Five-year-old Rory Trist doesn’t remember the last time he was away from home with his parents for holidays.
In the past three years, the furthest his parents took him was an hour away from their Perth home and hospital.
More than half of Rory’s young life has been spent facing a battle, far too heavy for his small shoulders to bear.
At the age of barely three, he was diagnosed with acute lymphoblastic leukaemia (ALL), the most common form of cancer in children.
Each year in Australia over 300 people are diagnosed with ALL, most of them kids.
“He’s had a pretty hard time and many problems in the last three years. He had just turned three when he fell really sick, as it took us quite a while to find out what was really wrong,” Rory’s mother, Tracey Trist (nee Sertis) tells Neos Kosmos.
“He had a high fever to begin with, that continued on for a month and kept getting higher. Then the lymph nodes started swelling in his neck, and he started to become anaemic after about six weeks. By eight weeks, he had an enlarged liver, he bruised very easily. By then we knew there was something wrong.”
Although with a good success rate in survivors, there is no cure for lymphoblastic leukaemia, which can be a life-threatening condition.
With Rory undertaking monthly treatments in hospital and daily chemotherapy treatments at home, Tracey, a member of the Hellenic Community of Western Australia, says once all the treatments are finished, it’s the matter of keeping an eye on all the side effects the strong treatments can cause.
“He finishes his treatment in January, he is on a clinical trial now. After that, we’ll have to keep an eye on side effects and we’ll remain under the hospital care until he is about 16. It’s still going be a lengthy process,” Tracey says.
The last three years for Rory and his family have been incredibly tough. With Rory still attending school when his condition allows, Tracey says her five- year-old is doing considerably well given the amount of medication he is on.
“However, he doesn’t feel 100 per cent ever, and that’s quite difficult for him at school. He gets very tired, but considering what he is on I think he is doing a good job.”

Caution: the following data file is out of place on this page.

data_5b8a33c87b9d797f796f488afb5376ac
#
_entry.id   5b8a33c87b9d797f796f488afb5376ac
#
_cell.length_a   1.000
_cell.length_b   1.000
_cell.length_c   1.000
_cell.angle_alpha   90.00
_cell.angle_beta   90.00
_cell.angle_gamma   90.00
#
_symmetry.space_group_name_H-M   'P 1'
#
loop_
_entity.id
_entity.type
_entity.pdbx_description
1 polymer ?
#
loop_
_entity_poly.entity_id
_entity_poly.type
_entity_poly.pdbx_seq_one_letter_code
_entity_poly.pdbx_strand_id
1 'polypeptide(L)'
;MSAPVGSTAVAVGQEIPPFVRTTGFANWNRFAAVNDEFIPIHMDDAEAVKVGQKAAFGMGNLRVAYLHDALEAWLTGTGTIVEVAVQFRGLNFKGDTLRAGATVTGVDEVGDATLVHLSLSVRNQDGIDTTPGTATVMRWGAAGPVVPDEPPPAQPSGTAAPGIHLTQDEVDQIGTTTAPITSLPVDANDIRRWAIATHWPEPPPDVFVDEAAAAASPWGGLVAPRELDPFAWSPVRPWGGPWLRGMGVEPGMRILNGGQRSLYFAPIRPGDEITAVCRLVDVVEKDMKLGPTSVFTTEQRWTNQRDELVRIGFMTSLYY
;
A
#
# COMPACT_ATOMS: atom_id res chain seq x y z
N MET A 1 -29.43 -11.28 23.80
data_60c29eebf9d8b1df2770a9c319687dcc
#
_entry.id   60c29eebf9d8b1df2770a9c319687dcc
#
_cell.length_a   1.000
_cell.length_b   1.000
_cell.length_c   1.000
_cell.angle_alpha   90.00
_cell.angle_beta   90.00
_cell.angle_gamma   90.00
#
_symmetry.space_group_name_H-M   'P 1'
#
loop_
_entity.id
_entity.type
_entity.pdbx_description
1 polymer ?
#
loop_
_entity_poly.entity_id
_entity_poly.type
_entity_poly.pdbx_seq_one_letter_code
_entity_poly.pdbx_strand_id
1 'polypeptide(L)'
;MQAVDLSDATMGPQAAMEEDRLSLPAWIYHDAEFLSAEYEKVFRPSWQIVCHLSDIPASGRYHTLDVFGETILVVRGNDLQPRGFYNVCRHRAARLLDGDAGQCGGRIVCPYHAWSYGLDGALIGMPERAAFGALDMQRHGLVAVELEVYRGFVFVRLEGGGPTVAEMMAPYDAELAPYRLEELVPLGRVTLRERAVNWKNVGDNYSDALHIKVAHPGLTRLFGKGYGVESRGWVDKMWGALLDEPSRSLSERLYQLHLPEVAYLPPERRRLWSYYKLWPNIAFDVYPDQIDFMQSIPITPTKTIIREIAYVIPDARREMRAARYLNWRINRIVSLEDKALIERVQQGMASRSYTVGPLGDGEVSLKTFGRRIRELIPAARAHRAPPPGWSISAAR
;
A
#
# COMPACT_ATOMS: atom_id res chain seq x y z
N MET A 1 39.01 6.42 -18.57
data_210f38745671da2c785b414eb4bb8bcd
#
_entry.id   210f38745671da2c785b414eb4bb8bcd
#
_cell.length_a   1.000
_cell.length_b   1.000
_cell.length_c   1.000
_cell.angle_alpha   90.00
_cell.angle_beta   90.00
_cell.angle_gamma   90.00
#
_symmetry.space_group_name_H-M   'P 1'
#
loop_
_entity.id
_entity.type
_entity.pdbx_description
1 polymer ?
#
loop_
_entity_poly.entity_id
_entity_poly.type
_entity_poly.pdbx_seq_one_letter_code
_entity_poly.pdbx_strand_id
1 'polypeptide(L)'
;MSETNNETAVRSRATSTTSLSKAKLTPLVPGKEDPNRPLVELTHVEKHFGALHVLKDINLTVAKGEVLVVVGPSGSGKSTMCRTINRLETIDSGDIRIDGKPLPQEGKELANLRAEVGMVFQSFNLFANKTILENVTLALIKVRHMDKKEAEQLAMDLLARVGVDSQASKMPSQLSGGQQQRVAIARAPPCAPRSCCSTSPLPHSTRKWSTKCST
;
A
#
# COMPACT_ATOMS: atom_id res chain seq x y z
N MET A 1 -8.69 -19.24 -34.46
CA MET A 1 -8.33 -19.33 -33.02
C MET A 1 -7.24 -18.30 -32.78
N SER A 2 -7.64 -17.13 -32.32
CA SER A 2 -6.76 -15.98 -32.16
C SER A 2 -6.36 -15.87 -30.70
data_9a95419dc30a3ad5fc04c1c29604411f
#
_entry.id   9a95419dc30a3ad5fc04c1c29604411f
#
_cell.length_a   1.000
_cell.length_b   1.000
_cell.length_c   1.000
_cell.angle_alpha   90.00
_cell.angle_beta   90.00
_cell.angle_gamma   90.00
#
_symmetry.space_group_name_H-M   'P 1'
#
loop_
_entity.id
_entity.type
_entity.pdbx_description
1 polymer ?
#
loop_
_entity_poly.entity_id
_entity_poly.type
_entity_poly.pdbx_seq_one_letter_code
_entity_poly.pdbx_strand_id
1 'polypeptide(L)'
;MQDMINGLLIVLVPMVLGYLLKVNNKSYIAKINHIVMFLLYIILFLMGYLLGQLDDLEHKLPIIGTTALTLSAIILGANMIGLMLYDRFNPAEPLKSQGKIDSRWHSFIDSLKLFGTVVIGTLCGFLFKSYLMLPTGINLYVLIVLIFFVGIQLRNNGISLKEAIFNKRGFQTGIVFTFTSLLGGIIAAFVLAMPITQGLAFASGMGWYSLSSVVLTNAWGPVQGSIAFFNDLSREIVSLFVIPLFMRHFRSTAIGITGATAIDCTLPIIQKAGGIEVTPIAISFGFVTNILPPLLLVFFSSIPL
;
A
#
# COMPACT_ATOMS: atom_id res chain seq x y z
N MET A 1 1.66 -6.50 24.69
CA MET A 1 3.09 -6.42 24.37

For Tracey and Eugene as parents, it was much harder to come to terms with Rory’s diagnosis.
“We are good now, much better than we were when compared to that initial shock and not knowing what was going to happen. I guess the thing is you just have to live with it as you can’t control it. Dealing with things as they come along – and that took a long time to accept.”
But there is a glimmer of hope. Rory is waiting for a very special wish to come true – a family holiday to the Gold Coast, where he can visit the theme parks and go on scary rides with his biggest hero – his dad Eugene.
Because of Rory’s leukaemia, the two of them haven’t had the same chances to build those special, carefree childhood memories as father and son.
The thought of his wish coming true is giving strength and hope not only to Rory, but to Eugene and the whole family too.
“We haven’t been away more than an hour from the hospital for years, and it’s something Rory is looking forward to. He’s chosen to go to the Gold Coast and see the theme parks and be able to play like every child in the water, to go for a ride with his dad. With the trip getting closer, in March, he keeps talking about it.”
With Rory a grandson of Perth Greek community members Jack and Crystal Sertis, the Hellenic Community of Western Australia is calling on members to help Rory’s wish come true.
To make a wish like Rory’s come true, visit https://www.makeawish.org.au to donate or call 1800 032 260.